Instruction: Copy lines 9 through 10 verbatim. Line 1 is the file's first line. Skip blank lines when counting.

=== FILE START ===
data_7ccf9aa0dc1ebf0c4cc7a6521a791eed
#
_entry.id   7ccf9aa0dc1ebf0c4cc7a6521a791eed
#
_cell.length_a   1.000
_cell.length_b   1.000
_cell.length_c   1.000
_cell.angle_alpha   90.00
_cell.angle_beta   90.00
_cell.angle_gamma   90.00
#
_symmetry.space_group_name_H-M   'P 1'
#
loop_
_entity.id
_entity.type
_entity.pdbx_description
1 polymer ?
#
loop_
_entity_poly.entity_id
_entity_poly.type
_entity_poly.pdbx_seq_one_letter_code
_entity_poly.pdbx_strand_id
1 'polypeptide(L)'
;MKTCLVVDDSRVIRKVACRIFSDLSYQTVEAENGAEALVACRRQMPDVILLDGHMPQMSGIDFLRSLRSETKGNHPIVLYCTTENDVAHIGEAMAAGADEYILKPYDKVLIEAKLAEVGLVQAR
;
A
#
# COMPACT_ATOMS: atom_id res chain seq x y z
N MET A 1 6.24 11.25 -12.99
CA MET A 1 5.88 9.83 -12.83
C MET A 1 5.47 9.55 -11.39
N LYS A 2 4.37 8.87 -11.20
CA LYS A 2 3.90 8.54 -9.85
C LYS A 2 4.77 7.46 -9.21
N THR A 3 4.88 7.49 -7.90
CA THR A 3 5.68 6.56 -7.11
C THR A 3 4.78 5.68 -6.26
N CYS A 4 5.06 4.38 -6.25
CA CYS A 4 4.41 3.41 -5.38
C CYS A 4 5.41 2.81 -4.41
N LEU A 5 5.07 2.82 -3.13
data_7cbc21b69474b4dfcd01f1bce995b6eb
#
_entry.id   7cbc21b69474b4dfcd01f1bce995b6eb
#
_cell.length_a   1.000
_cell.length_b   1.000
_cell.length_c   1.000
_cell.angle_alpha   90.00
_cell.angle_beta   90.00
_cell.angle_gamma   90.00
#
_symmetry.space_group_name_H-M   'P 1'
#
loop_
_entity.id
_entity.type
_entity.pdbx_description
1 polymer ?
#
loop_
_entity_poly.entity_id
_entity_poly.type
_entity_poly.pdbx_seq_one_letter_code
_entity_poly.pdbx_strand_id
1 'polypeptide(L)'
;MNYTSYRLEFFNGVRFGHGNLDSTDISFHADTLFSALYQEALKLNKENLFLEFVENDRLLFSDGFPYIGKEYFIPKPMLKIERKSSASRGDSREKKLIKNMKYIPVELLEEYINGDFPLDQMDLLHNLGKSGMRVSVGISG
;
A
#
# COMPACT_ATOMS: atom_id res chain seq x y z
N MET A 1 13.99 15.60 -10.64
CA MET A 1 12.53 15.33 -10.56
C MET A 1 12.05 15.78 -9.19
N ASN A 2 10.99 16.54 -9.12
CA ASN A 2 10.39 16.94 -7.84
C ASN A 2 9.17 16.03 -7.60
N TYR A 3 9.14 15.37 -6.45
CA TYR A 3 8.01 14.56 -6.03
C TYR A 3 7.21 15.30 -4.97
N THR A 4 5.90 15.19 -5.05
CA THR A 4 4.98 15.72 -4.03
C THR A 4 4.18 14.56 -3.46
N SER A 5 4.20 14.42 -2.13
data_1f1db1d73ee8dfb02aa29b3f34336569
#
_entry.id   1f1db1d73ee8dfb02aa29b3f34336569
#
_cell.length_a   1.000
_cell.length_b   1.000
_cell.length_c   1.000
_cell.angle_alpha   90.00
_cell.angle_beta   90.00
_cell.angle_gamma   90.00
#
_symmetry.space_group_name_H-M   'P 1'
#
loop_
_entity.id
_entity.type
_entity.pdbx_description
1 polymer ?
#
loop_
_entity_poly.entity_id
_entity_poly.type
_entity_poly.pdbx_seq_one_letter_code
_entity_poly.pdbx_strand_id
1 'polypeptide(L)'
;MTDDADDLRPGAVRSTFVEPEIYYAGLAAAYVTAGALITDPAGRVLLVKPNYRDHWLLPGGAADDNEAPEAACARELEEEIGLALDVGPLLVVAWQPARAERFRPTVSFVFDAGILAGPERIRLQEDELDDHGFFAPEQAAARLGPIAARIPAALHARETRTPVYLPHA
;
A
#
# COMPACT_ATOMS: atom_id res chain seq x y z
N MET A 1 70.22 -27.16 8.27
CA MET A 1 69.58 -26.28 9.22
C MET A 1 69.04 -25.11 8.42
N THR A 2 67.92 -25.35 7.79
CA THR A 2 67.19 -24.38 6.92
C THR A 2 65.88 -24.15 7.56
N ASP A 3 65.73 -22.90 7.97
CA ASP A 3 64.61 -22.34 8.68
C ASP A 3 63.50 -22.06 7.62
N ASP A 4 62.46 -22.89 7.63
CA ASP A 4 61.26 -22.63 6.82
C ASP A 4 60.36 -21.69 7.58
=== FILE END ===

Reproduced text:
_cell.angle_beta   90.00
_cell.angle_gamma   90.00